:By all accounts, Sims, like a vast majority of his antebellum Southern white counterparts, was a strong proponent of slavery. Thus, when Sims wanted fistula patients, he simply bought or rented the slaves from their owners. Sims operated on at least 10 slave women from 1846 to 1849, perfecting his technique. It took dozens of operations before he finally reported success, having used special silver sutures to close the fistulas. Three of the slaves -- Lucy, Anarcha and Betsy -- all underwent multiple procedures without anesthesia, which had recently become available. Sims's records show that he operated on Anarcha 30 times.Sims's persistence aroused some alarm, and several physicians urged him to stop experimenting. In response, he later reported that the slave women had been ''clamorous'' for the operation and had even assisted him with surgery.
Some activists in East Harlem have requested
that the city take down Sims’ statue, though a 2007 petition circulated by New York City Council member Charles Barron fell short. Meanwhile, the medical condition the doctor helped eradicate in the developed world is still ravaging women in sections of Africa and Asia where obstetric care is scarce. Though statistics are difficult to gather, the United Nations Population Fund estimates
that 2 million women remain untreated globally and at least 50,000 to 100,000 new cases occur each year. Over the past decade, Nicholas Kristof has devoted several columns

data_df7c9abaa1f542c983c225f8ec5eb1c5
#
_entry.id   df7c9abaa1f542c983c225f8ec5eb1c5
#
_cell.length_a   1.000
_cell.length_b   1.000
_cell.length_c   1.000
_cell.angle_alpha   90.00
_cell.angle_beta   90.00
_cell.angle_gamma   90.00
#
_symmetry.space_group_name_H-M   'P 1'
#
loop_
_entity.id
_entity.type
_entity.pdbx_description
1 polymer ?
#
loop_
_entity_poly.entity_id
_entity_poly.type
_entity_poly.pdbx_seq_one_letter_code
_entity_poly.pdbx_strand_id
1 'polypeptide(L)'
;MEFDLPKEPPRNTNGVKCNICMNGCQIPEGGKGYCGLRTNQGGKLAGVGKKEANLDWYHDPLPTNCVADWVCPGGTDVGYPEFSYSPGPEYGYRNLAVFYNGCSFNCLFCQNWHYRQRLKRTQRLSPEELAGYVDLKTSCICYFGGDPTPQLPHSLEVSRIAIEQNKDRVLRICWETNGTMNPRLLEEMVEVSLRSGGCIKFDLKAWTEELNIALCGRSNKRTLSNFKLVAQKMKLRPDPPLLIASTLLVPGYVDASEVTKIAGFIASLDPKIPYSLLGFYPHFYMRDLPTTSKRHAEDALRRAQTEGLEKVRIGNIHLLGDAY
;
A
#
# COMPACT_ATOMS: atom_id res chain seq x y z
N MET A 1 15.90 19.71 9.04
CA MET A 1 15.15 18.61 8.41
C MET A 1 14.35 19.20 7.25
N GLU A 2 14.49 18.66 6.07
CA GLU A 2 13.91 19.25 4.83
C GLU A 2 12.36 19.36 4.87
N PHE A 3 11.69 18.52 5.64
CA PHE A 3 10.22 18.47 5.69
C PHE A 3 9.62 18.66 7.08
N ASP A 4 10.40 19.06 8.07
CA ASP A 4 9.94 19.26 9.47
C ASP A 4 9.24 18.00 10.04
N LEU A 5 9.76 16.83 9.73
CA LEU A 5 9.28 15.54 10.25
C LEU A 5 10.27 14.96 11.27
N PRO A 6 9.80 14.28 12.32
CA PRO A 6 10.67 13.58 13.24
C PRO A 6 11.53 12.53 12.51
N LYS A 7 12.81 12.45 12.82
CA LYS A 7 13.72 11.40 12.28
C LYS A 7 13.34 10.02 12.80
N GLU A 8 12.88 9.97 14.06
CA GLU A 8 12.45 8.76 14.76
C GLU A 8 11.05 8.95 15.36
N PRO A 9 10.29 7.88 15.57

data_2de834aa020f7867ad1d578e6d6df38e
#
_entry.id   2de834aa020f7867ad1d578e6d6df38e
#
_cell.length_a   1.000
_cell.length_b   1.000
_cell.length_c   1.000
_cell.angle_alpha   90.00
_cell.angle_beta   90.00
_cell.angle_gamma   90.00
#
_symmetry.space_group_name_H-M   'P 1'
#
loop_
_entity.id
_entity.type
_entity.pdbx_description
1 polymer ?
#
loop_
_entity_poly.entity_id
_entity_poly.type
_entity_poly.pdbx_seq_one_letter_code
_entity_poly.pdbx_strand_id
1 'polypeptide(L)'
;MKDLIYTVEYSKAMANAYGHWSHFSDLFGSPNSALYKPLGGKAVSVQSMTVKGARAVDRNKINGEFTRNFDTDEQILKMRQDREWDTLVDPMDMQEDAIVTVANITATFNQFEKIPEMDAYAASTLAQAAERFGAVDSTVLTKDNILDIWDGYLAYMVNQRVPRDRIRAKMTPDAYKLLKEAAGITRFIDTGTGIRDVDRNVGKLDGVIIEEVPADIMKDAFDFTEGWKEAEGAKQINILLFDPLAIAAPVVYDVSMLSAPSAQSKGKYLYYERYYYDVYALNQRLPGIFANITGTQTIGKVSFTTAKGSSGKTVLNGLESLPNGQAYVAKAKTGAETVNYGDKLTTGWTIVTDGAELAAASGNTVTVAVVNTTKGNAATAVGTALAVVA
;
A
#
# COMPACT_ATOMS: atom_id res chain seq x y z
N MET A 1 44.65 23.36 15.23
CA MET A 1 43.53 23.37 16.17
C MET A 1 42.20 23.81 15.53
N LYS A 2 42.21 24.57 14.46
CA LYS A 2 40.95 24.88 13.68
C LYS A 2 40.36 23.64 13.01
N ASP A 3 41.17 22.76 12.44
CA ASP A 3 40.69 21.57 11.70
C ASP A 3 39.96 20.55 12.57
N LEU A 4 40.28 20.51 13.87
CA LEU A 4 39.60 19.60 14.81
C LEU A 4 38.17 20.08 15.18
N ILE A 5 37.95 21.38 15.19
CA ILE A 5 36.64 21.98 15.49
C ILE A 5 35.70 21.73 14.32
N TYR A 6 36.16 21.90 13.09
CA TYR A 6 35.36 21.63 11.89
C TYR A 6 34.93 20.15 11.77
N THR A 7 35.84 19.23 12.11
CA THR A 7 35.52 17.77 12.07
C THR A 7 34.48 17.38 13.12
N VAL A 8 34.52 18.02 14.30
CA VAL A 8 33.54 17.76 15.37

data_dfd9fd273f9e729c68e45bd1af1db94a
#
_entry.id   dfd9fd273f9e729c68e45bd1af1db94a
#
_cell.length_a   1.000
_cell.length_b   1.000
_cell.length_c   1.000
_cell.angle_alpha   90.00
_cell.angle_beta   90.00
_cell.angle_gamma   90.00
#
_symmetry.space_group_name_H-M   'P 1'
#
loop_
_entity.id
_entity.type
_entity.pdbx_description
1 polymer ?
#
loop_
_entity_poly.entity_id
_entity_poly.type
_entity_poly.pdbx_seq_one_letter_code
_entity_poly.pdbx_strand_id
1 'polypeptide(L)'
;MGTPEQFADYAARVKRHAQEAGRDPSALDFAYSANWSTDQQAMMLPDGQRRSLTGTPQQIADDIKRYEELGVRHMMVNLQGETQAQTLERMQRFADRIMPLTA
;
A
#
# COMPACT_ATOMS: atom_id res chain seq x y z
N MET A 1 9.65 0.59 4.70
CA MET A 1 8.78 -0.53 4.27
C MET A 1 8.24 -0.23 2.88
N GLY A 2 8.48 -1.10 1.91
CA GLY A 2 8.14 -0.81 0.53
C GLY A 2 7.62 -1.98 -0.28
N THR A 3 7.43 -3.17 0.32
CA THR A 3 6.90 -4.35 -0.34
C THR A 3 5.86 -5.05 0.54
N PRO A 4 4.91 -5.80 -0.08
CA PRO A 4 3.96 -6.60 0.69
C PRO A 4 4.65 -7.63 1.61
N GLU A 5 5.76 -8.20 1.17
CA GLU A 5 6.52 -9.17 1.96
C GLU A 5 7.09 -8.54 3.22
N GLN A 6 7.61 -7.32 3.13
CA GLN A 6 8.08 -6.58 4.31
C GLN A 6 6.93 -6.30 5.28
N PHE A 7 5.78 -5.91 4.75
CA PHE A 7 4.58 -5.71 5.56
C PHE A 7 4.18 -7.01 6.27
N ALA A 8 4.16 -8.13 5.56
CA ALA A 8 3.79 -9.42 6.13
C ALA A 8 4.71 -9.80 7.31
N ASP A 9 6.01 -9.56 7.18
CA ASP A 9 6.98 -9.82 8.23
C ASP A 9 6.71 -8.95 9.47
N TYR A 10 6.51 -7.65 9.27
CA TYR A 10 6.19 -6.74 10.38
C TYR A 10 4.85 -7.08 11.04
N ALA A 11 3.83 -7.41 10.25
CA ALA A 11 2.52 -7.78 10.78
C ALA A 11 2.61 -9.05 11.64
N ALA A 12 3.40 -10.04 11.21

to the problem, one the media or global leaders seldom discuss because the patients affected are almost all poor and stigmatized. Here’s another reason domestic pols with a bully pulpit need to correct the misconception
that America overspends on foreign aid.
If you weren’t aware that Tang
still existed, it’s not your fault. Kraft Foods, which manufactures the breakfast drink mix, hasn’t devoted one dime to domestic advertising in almost four years, and even the 2008 marketing budget was dwarfed by spending for other powders like Crystal Light and Kool-Aid. Travel abroad, though, and Tang is everywhere
. Thanks to an international ad blitz
that promotes new local flavors and smaller sizes, the brand just announced that it generated
$1 billion in sales in the fiscal year that ended this past March. Brazilians are gulping down soursop
Tang, Mexicans sucking up horchata